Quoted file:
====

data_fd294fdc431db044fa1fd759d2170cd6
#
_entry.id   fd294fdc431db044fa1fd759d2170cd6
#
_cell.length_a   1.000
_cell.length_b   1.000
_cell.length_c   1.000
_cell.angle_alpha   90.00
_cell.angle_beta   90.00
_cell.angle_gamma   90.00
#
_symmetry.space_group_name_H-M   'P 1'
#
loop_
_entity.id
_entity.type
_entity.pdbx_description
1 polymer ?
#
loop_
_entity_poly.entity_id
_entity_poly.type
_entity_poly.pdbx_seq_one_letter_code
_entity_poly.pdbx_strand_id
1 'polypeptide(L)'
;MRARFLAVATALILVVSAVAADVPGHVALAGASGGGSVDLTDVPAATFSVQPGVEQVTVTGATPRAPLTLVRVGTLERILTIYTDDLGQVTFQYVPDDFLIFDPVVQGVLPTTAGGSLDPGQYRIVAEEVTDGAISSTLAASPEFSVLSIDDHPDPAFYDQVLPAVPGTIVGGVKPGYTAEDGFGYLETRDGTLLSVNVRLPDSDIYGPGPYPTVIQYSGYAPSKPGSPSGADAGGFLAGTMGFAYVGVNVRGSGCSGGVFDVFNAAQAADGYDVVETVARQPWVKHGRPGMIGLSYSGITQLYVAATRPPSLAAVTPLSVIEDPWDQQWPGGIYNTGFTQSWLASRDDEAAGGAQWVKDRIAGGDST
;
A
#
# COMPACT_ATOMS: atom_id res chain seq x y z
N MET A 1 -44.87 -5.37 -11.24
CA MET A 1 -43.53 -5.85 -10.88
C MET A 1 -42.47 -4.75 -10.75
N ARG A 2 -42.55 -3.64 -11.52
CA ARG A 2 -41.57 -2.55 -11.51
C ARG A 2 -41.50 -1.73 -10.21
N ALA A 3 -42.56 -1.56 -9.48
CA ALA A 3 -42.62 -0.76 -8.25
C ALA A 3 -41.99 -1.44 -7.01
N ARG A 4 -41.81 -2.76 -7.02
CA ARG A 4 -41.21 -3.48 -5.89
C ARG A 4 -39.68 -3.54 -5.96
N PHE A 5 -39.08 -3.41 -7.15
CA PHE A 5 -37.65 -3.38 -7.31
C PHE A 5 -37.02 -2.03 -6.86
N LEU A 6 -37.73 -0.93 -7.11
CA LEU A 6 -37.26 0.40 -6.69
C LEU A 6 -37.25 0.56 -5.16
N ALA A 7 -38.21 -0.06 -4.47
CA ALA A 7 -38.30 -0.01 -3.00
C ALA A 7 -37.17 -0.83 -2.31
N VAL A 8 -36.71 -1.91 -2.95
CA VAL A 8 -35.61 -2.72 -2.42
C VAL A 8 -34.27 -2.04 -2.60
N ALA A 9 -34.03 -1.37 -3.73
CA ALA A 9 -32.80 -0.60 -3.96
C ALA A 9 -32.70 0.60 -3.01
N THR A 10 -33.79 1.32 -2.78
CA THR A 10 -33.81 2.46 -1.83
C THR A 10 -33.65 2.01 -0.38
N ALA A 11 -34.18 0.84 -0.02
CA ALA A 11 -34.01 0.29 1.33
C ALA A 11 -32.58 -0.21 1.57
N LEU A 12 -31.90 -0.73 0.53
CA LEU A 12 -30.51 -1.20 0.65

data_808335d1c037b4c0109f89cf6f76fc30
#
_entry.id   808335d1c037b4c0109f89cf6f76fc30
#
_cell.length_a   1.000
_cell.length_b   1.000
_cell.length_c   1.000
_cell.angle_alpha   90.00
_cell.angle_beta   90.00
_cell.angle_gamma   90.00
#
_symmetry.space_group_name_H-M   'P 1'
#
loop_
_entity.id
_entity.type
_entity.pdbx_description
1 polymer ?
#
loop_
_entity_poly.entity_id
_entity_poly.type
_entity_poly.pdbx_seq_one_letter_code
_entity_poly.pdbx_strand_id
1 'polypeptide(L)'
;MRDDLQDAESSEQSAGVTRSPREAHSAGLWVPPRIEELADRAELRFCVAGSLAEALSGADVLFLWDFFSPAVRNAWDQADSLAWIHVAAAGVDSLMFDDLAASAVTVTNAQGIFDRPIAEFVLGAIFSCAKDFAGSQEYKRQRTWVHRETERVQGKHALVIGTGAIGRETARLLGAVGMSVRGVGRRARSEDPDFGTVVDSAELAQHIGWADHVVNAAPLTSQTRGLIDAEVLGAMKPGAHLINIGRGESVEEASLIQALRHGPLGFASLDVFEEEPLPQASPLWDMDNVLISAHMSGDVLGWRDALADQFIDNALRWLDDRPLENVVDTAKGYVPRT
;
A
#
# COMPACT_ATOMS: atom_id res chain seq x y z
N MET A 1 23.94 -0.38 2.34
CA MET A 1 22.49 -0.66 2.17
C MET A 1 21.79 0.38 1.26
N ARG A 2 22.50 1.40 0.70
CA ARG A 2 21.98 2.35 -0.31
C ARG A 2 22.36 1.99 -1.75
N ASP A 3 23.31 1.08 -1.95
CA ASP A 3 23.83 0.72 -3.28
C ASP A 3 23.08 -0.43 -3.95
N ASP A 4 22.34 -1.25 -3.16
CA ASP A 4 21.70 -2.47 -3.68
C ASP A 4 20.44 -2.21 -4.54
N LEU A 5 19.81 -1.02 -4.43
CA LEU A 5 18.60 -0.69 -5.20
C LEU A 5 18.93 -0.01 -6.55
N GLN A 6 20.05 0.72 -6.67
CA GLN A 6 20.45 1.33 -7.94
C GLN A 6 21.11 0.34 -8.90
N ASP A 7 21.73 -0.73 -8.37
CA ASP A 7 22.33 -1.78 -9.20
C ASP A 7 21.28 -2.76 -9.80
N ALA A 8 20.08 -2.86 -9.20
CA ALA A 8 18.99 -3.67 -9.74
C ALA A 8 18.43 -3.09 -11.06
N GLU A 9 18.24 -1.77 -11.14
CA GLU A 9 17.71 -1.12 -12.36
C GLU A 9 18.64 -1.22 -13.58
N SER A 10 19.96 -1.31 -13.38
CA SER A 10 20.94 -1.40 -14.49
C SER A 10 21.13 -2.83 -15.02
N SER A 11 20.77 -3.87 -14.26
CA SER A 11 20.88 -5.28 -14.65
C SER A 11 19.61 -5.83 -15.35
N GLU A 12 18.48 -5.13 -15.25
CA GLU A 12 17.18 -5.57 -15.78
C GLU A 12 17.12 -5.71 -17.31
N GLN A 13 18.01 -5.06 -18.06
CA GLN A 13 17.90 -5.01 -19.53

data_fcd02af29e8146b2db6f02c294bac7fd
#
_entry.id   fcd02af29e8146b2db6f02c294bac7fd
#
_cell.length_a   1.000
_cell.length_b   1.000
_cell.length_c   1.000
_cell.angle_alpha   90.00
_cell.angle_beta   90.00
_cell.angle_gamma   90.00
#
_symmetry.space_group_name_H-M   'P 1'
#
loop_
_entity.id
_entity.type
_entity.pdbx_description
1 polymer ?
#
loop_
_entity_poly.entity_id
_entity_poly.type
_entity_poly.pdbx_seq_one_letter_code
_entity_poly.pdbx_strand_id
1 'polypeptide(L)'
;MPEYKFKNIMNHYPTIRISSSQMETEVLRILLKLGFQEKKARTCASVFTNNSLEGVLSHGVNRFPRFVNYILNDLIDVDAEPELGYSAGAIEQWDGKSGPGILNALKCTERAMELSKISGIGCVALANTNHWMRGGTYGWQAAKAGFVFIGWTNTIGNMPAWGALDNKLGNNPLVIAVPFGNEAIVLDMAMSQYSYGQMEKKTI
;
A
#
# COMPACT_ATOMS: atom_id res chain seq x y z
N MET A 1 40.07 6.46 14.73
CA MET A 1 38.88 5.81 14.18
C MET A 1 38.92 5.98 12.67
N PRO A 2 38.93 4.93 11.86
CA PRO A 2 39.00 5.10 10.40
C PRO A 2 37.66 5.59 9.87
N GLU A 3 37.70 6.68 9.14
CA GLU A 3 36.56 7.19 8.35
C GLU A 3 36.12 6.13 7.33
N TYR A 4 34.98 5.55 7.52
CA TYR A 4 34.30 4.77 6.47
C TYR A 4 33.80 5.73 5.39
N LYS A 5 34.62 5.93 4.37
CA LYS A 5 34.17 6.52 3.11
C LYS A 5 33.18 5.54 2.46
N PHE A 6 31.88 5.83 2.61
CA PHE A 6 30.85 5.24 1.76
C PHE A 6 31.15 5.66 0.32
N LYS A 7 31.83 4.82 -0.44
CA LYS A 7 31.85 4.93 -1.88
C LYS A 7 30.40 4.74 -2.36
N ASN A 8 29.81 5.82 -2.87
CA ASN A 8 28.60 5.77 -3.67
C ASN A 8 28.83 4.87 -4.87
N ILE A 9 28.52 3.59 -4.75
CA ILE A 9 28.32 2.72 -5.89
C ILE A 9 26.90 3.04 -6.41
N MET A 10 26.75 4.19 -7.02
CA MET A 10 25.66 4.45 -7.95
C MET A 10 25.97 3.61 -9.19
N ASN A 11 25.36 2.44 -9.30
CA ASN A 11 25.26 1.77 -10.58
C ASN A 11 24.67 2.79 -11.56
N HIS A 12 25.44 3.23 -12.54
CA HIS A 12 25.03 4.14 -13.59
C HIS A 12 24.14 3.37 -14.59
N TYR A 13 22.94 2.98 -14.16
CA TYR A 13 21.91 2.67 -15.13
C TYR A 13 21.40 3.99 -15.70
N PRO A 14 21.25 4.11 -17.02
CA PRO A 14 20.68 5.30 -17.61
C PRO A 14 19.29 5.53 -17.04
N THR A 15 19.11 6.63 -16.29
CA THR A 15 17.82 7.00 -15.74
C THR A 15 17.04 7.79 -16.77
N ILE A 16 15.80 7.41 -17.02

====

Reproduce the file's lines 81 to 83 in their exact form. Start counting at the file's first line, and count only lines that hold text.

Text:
_entity.type
_entity.pdbx_description
1 polymer ?